The official description from Image:
Edmund Holt is up to something. Dana and her son Coop are having issues about the thing in the woods. Lester is having issues with the thing in the woods. And Em, left alone, is looking for new ways to feel something…anything…
This is the very essence of a slow roller. While there are a few key character moments and verbal exchanges, this issue does feel very padded out. By the end there is some tension and suspense for sure, but for the most part you’re reading to simply make it to the end. Revival has been juggling ghosts, small town drama and cops for a while now, so each repetitive issue feels more and more dated.
Tim Seeley’s writing is solid – the main problem is the lack of development. Revival #19 opens with an attention-grabbing scene, but it still ultimately offers nothing new. Once you look past the decent dialogue, there are really only a few key moments in here. The taunting Sheriff and Ed has its merits, but its been shown the last few issues and, even then, its still not clear how relevant it is to the rest of the story.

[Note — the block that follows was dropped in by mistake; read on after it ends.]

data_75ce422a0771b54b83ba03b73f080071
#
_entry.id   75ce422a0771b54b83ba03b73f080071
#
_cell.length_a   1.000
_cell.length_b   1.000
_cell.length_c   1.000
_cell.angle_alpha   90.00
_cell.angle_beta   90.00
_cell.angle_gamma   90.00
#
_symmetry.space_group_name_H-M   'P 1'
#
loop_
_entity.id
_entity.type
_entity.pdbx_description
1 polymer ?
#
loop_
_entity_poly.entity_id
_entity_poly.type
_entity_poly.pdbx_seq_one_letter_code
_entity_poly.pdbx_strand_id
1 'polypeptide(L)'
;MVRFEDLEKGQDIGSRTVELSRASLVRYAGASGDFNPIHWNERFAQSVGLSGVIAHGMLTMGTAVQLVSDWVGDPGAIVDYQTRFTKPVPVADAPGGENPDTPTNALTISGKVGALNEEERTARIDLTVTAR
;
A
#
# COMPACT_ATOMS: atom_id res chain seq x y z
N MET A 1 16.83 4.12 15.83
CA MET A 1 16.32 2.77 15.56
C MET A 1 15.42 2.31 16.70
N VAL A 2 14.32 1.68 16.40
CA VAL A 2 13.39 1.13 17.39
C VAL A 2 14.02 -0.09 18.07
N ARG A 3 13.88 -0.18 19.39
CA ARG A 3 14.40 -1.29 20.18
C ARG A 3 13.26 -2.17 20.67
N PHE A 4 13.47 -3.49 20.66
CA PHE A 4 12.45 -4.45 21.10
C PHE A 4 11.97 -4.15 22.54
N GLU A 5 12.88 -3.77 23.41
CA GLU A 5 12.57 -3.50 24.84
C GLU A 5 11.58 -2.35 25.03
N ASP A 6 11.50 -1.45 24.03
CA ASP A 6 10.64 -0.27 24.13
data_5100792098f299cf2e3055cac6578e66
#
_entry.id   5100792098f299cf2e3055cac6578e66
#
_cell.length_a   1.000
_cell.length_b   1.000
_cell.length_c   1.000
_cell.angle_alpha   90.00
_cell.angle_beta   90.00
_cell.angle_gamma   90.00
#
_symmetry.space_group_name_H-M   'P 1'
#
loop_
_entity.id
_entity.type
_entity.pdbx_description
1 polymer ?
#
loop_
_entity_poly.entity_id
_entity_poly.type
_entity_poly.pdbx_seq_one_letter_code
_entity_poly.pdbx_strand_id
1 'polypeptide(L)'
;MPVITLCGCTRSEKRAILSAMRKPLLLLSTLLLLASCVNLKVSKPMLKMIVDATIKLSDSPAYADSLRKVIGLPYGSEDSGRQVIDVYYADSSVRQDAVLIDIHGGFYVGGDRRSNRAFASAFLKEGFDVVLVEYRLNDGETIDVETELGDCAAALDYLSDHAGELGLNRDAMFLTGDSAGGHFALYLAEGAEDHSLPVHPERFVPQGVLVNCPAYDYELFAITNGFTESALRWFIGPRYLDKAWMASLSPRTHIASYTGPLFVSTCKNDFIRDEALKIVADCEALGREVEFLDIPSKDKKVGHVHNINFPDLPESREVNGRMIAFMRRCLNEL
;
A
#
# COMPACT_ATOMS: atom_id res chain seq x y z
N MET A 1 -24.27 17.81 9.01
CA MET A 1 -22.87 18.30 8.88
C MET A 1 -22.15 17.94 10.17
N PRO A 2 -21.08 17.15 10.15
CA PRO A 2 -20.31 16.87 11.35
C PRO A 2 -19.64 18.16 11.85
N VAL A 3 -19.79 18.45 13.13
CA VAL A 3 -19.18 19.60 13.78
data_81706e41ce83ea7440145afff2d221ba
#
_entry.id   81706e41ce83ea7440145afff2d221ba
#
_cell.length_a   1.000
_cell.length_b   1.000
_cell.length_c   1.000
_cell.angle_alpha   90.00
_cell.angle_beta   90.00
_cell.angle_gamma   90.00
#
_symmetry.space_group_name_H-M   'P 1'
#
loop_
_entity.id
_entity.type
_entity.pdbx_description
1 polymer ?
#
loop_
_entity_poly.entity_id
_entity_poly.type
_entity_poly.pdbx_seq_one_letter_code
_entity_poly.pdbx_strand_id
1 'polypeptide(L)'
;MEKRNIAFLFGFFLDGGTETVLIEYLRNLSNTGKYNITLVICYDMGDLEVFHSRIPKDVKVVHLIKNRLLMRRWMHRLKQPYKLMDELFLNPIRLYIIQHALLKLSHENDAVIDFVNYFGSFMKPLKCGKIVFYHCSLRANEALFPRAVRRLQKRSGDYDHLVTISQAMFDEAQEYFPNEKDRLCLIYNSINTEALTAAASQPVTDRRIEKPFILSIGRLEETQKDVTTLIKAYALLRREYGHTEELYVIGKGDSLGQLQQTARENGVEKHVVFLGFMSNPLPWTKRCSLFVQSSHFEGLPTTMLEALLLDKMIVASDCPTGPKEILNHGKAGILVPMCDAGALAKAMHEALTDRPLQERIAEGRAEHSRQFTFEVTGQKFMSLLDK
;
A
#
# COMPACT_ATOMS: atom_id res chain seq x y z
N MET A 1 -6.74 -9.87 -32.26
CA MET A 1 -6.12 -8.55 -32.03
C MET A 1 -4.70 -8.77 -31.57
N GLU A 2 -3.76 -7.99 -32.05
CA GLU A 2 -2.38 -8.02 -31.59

Visually, however, Mike Norton is still on top of his game. The artwork is crisp and well-detailed. As I’ve said before, Norton’s skill with facial expressions really pushes the emotional and personal aspects, especially in dialogue heavy issues such as this one. That said, this issue offers nothing new, so Norton really is cycling through old designs. There isn’t anything new here and every panel of Revival #19 look all too familiar by now.
In short, this is another case of ‘not bad, but not great either’. The elements are there, yet this is very much the same old song and dance we’re all use to by now.